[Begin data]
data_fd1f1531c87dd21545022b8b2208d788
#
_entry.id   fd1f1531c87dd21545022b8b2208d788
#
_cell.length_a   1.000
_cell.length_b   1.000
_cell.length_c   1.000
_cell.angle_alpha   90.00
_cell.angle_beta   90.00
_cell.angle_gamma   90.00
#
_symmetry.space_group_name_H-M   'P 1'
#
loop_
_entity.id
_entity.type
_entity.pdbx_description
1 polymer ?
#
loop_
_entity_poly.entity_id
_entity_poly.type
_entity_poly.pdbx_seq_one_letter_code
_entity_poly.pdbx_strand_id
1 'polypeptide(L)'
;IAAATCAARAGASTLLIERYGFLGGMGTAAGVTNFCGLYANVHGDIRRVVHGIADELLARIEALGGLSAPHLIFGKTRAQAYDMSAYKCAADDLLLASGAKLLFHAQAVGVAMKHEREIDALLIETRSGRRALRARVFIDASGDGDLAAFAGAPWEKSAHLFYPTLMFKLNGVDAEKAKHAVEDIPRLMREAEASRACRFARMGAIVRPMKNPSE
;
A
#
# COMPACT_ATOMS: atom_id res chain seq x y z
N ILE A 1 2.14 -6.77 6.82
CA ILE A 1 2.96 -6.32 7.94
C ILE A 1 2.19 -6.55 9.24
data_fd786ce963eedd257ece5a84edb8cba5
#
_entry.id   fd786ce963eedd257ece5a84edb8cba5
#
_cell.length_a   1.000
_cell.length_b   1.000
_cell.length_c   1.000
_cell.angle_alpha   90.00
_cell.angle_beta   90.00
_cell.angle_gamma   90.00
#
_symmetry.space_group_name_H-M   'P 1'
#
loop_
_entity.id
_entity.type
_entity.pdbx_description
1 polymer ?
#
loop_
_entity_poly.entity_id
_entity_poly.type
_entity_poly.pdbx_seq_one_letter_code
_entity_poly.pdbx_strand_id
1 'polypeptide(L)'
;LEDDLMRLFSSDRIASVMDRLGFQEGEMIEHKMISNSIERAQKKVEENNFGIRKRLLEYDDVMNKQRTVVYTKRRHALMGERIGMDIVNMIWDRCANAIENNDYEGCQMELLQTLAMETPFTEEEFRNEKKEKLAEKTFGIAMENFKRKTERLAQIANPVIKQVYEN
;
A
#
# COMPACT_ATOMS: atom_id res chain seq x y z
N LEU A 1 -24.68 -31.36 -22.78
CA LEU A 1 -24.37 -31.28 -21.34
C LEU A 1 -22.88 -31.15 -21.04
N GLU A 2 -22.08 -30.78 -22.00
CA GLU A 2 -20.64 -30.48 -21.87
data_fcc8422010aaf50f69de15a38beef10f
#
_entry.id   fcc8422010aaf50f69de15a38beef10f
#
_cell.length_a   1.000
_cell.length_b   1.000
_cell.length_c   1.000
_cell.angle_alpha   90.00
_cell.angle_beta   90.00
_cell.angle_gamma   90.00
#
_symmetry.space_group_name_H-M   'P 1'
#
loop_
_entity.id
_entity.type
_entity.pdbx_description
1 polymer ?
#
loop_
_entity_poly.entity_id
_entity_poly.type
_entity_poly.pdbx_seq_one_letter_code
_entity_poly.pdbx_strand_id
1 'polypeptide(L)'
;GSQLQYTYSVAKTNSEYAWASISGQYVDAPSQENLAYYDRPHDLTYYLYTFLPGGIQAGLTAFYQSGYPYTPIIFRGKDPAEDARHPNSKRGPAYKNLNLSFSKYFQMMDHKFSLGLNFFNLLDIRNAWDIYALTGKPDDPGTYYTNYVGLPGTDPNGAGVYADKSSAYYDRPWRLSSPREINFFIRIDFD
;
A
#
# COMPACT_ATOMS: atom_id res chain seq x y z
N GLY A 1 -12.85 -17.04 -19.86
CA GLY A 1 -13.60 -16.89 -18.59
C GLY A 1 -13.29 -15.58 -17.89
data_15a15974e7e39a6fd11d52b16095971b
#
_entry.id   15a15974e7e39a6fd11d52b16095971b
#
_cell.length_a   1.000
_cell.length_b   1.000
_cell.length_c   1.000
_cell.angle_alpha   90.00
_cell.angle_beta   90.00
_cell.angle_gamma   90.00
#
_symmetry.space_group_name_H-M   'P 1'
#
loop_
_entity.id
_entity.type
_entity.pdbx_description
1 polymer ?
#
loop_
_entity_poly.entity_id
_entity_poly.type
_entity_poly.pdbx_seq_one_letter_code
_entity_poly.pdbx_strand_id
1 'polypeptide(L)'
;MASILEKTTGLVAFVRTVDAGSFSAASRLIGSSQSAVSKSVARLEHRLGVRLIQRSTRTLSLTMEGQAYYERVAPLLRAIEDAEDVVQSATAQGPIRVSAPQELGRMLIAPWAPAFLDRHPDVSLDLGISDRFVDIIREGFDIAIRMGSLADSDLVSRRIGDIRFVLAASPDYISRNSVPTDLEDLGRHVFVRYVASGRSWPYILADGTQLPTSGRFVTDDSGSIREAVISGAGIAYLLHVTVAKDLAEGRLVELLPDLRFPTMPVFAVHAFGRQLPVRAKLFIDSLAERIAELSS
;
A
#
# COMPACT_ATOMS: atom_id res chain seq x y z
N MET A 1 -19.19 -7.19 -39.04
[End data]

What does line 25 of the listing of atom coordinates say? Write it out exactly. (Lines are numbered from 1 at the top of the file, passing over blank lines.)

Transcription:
1 'polypeptide(L)'